Texts and Translations


(Genesis 1: vs. 1-5)

Bereshit bara Elohim et hashamayim ve'et ha'arets.
Veha'arets haytah tohu vavohu vechoshech al-peney tehom veruach Elohim merachefet al-peney hamayim.

Vayomer Elohim yehi-or vayehi-or.

Vayar Elohim et-ha'or ki-tov vayavdel Elohim beyn ha'or uveyn hachoshech.

Vayikra Elohim la-or yom velachoshech kara laylah vayehi-erev vayehi-voker yom echad.

Let There be Light

In the beginning God created the heaven and the earth.
And the earth was without form, and void; and darkness was upon the face of the deep. And the Spirit of God moved upon the face of the waters.

And God said, Let there be light: and there was light.

And God saw the light, that it was good: and God divided the light from the darkness.

And God called the light Day, and the darkness he called Night. And the evening and the morning were the first day.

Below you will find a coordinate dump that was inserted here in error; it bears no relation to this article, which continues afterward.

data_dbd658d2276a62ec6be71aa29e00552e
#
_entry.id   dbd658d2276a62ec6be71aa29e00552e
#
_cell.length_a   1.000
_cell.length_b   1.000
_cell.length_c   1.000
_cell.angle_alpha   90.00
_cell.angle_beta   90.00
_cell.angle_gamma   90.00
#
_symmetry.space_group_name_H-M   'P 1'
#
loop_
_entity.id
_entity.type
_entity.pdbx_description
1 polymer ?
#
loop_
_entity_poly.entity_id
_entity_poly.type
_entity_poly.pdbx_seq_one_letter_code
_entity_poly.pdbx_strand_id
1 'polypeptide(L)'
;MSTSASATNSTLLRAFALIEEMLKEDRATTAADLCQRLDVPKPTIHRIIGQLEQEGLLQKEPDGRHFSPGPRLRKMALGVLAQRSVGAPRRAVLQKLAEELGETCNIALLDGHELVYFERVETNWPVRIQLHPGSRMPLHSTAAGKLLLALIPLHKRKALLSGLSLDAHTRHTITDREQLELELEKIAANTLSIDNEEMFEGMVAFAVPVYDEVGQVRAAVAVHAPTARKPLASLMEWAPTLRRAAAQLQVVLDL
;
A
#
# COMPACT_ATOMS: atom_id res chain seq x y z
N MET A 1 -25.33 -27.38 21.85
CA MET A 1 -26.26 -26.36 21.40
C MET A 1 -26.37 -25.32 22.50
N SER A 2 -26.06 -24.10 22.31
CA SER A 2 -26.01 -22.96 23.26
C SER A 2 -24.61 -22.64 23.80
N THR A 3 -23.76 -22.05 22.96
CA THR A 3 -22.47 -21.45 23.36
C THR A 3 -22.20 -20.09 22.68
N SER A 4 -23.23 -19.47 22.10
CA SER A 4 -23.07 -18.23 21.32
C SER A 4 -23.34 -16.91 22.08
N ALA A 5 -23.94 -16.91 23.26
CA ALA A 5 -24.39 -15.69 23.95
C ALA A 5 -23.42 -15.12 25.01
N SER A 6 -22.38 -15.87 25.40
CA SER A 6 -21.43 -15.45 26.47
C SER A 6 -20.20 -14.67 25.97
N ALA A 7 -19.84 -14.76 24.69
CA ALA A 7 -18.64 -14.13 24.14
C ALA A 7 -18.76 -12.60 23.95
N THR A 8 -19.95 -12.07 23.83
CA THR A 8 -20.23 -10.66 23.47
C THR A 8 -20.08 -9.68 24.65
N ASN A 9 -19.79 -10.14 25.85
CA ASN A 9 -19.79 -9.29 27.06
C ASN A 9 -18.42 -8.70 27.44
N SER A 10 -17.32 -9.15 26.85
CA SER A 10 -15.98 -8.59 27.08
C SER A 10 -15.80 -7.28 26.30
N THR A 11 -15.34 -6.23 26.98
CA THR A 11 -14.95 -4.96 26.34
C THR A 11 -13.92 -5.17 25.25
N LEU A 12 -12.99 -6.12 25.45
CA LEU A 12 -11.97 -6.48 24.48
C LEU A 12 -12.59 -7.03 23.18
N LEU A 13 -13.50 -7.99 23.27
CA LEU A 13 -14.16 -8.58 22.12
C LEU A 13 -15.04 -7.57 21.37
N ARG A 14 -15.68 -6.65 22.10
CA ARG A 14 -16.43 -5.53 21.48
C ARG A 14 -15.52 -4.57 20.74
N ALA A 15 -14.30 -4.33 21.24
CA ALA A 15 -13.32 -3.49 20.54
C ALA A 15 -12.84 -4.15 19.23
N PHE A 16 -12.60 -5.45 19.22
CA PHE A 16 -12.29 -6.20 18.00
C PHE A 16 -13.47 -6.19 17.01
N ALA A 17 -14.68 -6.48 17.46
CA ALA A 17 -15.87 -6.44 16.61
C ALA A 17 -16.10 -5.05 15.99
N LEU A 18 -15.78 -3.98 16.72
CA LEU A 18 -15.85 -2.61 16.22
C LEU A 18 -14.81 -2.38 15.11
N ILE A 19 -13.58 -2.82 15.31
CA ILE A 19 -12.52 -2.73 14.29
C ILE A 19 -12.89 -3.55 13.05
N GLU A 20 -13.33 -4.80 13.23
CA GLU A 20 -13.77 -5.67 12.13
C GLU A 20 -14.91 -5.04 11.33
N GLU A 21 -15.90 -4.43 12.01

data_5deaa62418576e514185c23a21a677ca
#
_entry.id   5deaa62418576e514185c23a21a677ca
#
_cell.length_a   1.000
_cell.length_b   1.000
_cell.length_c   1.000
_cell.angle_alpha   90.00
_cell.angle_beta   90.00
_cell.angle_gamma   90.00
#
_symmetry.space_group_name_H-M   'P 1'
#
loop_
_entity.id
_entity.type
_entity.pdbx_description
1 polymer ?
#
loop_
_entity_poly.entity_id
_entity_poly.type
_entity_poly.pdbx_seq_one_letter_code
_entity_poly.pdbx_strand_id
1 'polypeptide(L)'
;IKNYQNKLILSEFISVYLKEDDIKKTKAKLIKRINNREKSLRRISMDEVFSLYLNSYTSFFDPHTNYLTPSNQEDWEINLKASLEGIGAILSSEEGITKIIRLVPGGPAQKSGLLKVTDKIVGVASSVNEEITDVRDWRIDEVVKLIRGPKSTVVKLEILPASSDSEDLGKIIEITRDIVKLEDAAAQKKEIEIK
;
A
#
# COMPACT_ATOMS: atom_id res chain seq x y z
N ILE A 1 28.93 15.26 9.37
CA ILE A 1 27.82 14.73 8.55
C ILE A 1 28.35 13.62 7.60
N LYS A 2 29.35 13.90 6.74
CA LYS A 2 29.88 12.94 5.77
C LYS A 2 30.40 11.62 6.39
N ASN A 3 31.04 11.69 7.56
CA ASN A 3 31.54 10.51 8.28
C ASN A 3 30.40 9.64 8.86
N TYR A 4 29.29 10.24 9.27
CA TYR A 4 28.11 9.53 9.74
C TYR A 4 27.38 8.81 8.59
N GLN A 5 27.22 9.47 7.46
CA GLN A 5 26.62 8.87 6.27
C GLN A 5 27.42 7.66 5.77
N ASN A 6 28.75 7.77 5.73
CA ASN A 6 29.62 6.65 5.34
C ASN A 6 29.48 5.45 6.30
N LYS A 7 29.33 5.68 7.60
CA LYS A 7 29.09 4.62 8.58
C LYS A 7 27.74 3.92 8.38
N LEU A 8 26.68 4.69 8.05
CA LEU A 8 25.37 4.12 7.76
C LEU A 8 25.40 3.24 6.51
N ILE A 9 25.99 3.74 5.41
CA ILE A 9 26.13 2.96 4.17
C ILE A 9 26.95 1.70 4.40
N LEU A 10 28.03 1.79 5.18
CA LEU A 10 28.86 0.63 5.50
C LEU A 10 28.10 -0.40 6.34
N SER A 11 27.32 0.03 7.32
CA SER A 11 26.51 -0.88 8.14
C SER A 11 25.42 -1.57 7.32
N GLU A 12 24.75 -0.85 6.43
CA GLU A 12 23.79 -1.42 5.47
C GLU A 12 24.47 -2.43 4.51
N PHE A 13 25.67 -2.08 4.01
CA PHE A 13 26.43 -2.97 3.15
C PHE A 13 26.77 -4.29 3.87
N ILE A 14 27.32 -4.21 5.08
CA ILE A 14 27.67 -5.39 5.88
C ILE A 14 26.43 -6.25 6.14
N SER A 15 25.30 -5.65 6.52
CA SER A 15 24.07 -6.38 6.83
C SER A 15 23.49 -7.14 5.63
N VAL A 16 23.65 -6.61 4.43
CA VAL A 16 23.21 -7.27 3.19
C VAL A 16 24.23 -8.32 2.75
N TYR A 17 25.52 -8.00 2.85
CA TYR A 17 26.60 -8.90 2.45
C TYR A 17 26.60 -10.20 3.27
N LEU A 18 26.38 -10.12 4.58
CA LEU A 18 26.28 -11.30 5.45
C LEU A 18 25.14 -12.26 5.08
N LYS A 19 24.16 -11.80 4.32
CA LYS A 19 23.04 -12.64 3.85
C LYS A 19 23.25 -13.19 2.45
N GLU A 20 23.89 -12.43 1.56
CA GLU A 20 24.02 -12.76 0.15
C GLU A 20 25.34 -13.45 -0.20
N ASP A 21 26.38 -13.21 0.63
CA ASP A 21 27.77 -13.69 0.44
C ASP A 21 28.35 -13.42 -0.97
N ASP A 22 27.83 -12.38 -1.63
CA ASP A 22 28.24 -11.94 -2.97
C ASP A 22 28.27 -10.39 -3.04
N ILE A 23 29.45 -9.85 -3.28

At toi Atrem

(Yasna 34-4, 43-4, and Haptan Yasht 36:3)

At toi Ātrem Ahurā aojonghvantem ashā usemahi

Ātarsh voi Mazdāo Ahurahyā ahi, Mainyeush voi ahyā spenishto ahi

Thwahyā garemā āthro ashā-aojangho, hyat moi Vangheush haze jimat Manangho

Of Thy Fire

O Ahura Mazda we ardently desire Thy mighty Fire, through Asha.

O Fire you are the symbol of Ahura Mazda, you are the symbol of the beneficent mind.

And Thou shall come to me through the heat (splendor) of Thy Fire, possessing the strength of righteousness and good mind.

Pabhassara Sutta
Sutta pitaka, anguttara nikaya, bk. 1(1.5.9 -1.5.10)

Pabhassaramidaṃ bhikkhave cittaṃ, tañca kho āgantukehi upakkilesehi upakkiliṭṭhanti.